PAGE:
Capitol Square: A Display of Power

During our tour of Richmond, I was particularly impressed by Capitol Square.  The area is impressive, and fitting for a governmental building.  When I looked up the hill at the capitol building, the green grass that surrounds it, and the memorials to great Virginians, I was struck by its splendor; it stands as testimony to the power and wealth of the Commonwealth.

The idea to build a public space on Shockoe Hill came at a time during which free space in the city was increasingly being used for various private projects.  When Richmond became the capital of Virginia, legislature appointed a committee of wealthy property owners, under the direction of Thomas Jefferson, to purchase six city blocks.  They chose to buy the land which now comprises Capitol Square.  Due to a few delays, the construction of the Capitol took twenty years, but by September 1800 the building was complete.

The hill which comprises Capitol Square was in bad shape after the completion of the building.  The ground was rugged, dirty, and unsatisfactory for a state capitol.  In 1816, the Virginia General Assembly passed an act regarding improvements to Capitol Square.  Governor Wilson Cary Nicholas hired two men to complete this work, which was finished in 1820.  Little work was done until 1849, when a new monument was built on the square.  American sculptor Thomas Crawford won a nationwide competition for the rights of the monument, and the memorial was quickly constructed.  However, the process resulted in destruction of the landscaping completed thirty years ago.  Governor John Floyd decided to overhaul the work, hiring John Notman for the re-landscaping.

The Committee of Public Squares was created in 1851 due to the success of the public Capitol Square.  The committee determined that Richmond was due for population and economic growth, and for this reason secure public areas must be purchased and maintained.  This led to the creation of the city’s municipal parks program.  The City Council quickly purchased lots of land to secure public areas like Capitol Square.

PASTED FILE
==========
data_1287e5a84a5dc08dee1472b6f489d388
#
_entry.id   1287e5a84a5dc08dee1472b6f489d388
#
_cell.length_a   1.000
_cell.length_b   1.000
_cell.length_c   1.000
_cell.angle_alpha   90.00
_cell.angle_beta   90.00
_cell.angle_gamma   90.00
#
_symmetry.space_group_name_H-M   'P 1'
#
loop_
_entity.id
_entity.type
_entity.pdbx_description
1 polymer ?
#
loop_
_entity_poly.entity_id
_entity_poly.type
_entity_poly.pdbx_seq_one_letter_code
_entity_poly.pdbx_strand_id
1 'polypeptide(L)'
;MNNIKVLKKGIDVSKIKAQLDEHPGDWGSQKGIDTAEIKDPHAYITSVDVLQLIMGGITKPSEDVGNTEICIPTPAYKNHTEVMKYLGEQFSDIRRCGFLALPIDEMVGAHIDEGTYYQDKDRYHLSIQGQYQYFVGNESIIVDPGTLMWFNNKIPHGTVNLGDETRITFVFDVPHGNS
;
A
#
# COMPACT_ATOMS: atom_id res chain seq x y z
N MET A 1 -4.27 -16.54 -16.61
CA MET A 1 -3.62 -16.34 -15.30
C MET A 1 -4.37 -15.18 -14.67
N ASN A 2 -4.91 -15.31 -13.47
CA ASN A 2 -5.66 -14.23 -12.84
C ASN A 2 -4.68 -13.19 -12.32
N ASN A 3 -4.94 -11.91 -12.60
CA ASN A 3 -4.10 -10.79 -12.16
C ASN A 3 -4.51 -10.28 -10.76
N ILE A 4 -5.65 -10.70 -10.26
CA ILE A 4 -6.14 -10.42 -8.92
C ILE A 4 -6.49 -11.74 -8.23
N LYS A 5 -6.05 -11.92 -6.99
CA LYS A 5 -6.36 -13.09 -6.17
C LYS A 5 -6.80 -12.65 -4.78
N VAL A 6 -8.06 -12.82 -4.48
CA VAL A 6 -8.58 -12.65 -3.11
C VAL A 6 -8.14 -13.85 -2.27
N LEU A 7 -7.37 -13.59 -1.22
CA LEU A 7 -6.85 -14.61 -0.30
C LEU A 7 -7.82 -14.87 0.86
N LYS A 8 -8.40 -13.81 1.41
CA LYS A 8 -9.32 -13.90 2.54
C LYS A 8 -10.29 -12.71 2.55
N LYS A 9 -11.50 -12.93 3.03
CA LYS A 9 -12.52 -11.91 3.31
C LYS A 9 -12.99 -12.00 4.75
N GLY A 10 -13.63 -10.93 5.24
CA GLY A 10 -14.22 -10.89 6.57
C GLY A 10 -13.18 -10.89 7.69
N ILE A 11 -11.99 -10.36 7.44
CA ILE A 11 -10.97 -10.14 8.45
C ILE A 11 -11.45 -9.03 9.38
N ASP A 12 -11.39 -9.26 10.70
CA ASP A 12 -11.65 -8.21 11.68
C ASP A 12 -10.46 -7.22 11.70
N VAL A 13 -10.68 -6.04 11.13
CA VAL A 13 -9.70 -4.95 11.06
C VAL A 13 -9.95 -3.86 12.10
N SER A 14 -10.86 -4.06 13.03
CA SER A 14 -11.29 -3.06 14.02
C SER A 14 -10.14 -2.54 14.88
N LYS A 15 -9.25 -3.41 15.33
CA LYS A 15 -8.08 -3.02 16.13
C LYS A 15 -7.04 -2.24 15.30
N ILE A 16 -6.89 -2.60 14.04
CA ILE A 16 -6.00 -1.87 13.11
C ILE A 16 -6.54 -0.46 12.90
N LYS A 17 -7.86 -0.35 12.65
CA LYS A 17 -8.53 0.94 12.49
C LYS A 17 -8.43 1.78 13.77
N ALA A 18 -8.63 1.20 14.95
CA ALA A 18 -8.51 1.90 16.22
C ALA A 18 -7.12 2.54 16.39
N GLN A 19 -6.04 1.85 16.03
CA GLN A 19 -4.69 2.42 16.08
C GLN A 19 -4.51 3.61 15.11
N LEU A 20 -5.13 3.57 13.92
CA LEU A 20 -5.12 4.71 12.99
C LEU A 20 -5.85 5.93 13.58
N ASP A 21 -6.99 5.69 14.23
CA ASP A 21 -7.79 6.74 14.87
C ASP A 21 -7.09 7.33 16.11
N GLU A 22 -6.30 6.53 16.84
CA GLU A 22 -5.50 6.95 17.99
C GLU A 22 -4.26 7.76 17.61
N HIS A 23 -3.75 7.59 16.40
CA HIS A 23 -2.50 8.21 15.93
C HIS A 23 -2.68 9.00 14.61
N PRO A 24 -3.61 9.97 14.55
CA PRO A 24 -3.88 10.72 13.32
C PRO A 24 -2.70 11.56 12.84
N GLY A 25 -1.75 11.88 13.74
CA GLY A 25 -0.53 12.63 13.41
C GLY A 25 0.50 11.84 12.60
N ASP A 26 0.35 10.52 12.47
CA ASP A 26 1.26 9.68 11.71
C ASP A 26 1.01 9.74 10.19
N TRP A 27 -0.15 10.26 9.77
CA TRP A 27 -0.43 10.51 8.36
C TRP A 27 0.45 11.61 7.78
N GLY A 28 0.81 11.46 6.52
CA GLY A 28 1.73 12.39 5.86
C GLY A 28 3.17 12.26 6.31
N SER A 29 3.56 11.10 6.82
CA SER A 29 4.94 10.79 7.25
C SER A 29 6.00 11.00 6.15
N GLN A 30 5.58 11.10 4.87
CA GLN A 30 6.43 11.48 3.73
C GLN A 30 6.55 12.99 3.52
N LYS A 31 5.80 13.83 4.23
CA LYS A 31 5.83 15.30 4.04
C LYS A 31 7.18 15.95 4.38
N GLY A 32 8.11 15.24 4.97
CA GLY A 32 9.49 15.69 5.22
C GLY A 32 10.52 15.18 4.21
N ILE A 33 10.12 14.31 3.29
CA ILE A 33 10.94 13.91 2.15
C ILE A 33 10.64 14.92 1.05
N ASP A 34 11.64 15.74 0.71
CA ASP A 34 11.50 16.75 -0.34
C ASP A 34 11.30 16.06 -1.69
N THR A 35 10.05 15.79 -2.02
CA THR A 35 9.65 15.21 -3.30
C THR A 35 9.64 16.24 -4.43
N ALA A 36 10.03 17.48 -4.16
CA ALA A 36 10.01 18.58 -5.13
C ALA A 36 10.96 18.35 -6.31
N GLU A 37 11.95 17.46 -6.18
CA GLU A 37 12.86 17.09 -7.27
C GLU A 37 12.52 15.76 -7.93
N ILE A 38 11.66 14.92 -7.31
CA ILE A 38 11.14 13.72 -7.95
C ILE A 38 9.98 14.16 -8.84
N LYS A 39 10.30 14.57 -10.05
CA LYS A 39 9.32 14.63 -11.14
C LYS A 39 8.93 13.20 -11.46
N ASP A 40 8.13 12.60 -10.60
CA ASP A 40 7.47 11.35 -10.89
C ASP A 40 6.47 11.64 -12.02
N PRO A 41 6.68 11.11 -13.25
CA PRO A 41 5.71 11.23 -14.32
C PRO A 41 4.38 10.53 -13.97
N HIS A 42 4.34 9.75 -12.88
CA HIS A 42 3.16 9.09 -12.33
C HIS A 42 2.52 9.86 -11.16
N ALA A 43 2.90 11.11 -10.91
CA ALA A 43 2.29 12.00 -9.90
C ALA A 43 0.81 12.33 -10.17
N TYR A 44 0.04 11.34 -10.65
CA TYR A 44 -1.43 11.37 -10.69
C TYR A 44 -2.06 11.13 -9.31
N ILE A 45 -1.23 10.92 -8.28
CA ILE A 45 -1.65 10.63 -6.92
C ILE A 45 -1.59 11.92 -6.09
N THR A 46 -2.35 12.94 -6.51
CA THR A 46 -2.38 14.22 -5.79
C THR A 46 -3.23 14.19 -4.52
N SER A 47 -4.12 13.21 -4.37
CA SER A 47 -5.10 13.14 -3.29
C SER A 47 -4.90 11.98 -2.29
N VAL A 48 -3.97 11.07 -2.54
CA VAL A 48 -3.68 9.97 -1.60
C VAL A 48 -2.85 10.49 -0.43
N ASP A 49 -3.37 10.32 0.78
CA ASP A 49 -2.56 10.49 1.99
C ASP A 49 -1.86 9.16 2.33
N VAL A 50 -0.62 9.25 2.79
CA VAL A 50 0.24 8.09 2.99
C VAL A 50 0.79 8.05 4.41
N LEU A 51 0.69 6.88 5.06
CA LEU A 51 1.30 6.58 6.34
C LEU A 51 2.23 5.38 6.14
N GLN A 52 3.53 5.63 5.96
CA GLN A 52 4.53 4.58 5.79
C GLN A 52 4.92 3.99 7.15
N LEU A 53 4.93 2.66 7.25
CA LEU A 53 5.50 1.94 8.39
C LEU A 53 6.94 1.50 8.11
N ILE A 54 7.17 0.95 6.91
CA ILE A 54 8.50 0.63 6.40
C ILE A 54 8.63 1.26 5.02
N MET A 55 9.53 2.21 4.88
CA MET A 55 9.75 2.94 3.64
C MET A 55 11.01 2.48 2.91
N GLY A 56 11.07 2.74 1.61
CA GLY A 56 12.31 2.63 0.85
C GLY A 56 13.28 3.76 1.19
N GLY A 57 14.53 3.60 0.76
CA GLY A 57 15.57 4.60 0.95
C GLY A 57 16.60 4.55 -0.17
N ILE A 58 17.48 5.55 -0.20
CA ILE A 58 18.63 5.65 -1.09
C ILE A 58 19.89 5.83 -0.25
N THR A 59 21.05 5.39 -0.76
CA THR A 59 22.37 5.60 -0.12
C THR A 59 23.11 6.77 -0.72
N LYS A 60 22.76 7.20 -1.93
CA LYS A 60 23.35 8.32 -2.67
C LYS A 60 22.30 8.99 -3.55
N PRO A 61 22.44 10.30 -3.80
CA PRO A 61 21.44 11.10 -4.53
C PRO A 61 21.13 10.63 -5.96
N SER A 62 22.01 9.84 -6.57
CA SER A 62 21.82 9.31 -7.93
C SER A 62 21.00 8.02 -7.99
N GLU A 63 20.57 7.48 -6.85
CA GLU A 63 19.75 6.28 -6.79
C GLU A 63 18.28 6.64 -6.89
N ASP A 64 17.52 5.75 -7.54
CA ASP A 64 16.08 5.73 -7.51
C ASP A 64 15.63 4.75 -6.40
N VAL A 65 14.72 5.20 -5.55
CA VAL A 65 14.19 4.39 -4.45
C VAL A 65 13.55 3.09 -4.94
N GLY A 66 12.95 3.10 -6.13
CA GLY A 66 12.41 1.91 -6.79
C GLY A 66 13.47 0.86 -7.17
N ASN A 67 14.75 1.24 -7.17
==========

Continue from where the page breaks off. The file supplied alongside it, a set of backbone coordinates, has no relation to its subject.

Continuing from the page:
Capitol Square is one of the better-maintained areas that we saw on our tour of the city.  This makes sense, as it is a symbol of power for the government, and one of pride for the people.  I noticed many similarities between Capitol Square and Hollywood Cemetery, another place that we visited on the tour.  For one, both areas are set apart; reserved for the public.  Throughout Richmond’s history, maintaining places for the public to use was an afterthought; space was used for business and housing.  Capitol Square and Hollywood Cemetery, however, were set apart in order to provide Richmonders with something special; a beautiful area meant to be enjoyed by all.  The two places also share an aesthetic similarity.  They are two impressive areas built up on a hill.  The architecture of both places displays the wealth of the highest society of Richmond.  Capitol Square was designed by Thomas Jefferson and a group of wealthy landowners; Cemetery Hill is populated by these people and many other wealthy Richmond citizens.  Capitol Square and Cemetery Hill are two areas of Richmond that display the wealth of certain citizens of the city.

Capitol Square is where the Virginia General Assembly holds its meetings.  It is also a destination for those interested in the monuments that surround the Capitol building.  The area also houses the Governor’s Mansion and a pre-Civil War bell tower.  These attractions are on the Capitol Square grounds because since the day that Thomas Jefferson and his committee bought the land, it has been designated as a place which holds power; a place where change happens.  Monuments honor great men who stepped through the doors of the Capitol building, as well as those who fought for change on the streets surrounding the square.  Far-reaching decisions have been made on that ground, and the square’s beauty is a testament to the power which lies there.

Capitol Square in Richmond has changed since the land was bought in the eighteenth century.  Amongst all this change, however, one trait has held constant; the sense of the power which the land, and the buildings which lay above it, possess.  Today, Capitol Square lies in Richmond as a testament to the power not only of Richmond, but of Virginia as a whole.

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